Learn about proven strategies for instruction and intervention that support students with dyslexia.
This content is provided by our sponsor. It is not written by and does not necessarily reflect the views of Education Week's editorial staff.
School & District Management Webinar
Leading Systemic Redesign: Strategies from the Field
Learn how your school community can work together to redesign the school system, reengineer instruction, & co-author personalized learning.
This content is provided by our sponsor. It is not written by and does not necessarily reflect the views of Education Week's editorial staff.
Personalized Learning Webinar
No Time to Waste: Individualized Instruction Will Drive Change
Targeted support and intervention can boost student achievement. Join us to explore tutoring’s role in accelerating the turnaround. 
Content provided by Varsity Tutors for Schools

EdWeek Top School Jobs

Teacher Jobs
Search over ten thousand teaching jobs nationwide — elementary, middle, high school and more.
View Jobs
Principal Jobs
Find hundreds of jobs for principals, assistant principals, and other school leadership roles.
View Jobs
Administrator Jobs
Over a thousand district-level jobs: superintendents, directors, more.
View Jobs
Support Staff Jobs
Search thousands of jobs, from paraprofessionals to counselors and more.
View Jobs

Read Next

Federal What the Federal 'Don't Say Gay' Bill Actually Says
The bill would restrict federal funds for lessons on LGBTQ identities. The outcome of this week's election could revive its prospects.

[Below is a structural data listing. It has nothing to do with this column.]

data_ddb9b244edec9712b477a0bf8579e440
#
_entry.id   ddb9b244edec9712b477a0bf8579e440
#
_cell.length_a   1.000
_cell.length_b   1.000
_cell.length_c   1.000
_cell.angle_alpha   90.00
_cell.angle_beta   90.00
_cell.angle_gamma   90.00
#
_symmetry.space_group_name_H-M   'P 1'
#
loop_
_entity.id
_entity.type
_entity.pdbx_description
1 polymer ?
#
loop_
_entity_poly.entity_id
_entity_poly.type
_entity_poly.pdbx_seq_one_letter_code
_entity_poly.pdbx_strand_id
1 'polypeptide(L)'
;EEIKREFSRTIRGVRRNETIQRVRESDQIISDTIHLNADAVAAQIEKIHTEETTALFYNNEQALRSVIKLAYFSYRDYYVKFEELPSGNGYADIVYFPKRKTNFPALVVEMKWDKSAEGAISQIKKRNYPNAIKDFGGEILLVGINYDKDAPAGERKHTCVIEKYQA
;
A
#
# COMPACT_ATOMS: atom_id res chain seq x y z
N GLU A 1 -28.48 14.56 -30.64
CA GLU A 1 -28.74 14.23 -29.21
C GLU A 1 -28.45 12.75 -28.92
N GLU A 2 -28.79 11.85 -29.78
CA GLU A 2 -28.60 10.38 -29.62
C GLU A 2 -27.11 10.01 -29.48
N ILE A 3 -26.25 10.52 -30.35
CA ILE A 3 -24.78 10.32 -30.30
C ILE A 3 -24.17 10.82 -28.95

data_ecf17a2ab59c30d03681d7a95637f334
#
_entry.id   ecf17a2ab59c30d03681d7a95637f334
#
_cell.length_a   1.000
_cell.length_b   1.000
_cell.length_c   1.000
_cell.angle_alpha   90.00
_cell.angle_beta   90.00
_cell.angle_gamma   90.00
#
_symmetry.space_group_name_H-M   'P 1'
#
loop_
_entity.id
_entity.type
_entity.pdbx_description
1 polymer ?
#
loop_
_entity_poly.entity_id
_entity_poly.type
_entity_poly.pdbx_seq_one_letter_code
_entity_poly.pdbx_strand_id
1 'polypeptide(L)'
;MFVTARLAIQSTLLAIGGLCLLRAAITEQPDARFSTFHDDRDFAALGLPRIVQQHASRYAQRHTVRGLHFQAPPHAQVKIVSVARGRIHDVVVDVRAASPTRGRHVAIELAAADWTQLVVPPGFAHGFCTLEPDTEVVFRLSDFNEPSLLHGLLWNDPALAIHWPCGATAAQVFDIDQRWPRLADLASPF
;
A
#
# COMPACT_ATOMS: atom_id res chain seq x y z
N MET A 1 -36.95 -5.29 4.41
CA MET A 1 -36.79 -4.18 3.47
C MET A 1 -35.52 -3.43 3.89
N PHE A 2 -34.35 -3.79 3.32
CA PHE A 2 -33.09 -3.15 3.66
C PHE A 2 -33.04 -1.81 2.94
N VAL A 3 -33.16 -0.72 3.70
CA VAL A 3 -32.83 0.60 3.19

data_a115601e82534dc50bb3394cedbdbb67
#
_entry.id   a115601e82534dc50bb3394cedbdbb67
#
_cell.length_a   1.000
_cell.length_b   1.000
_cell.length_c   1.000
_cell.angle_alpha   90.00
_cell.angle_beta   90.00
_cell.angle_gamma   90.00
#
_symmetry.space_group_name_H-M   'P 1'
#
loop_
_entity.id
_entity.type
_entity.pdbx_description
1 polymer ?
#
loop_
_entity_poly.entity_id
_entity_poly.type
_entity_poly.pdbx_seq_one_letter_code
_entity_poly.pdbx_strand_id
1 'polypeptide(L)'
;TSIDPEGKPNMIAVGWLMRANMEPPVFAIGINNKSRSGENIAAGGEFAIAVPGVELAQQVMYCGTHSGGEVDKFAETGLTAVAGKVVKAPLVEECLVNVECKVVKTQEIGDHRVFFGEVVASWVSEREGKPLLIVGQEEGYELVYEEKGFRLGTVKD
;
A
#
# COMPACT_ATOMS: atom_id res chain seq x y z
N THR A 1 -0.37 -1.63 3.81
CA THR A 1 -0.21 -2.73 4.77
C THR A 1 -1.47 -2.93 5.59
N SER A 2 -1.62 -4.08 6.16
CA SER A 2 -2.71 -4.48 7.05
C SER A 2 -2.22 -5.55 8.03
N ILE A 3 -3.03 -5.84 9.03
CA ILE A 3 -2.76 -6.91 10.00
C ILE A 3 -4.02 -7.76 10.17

4 min read
Demonstrators gather on the steps of the Florida Historic Capitol Museum in front of the Florida State Capitol on March 7, 2022, in Tallahassee, Fla. Florida House Republicans advanced a bill, dubbed by opponents as the "Don't Say Gay" bill, to forbid discussions of sexual orientation and gender identity in schools, rejecting criticism from Democrats who said the proposal demonizes LGBTQ people.
Demonstrators gather on the steps of the Florida Historic Capitol Museum in Tallahassee on March 7, 2022. Florida's "Don't Say Gay" law was a model for a federal bill introduced last month.
Wilfredo Lee/AP
Federal Fed's Education Research Board Is Back. Here's Why That Matters
Defunct for years, the National Board for Education Sciences has new members and new priorities.
2 min read
Image of a conference table.
Federal Opinion NAEP Needs to Be Kept at Arm’s Length From Politics
It’s in all our interests to ensure NAEP releases are buffered from political considerations and walled off from political appointees.
4 min read
Image shows a multi-tailed arrow hitting the bullseye of a target.
DigitalVision Vectors/Getty
Federal Feds Emphasize Legal Protections for Pregnant or Recently Pregnant Students, Employees
The U.S. Department of Education has released a new resource summary related to pregnancy discrimination in schools.
2 min read
Young girl checking her pregnancy test, sitting on beige couch at home.
iStock/Getty Images Plus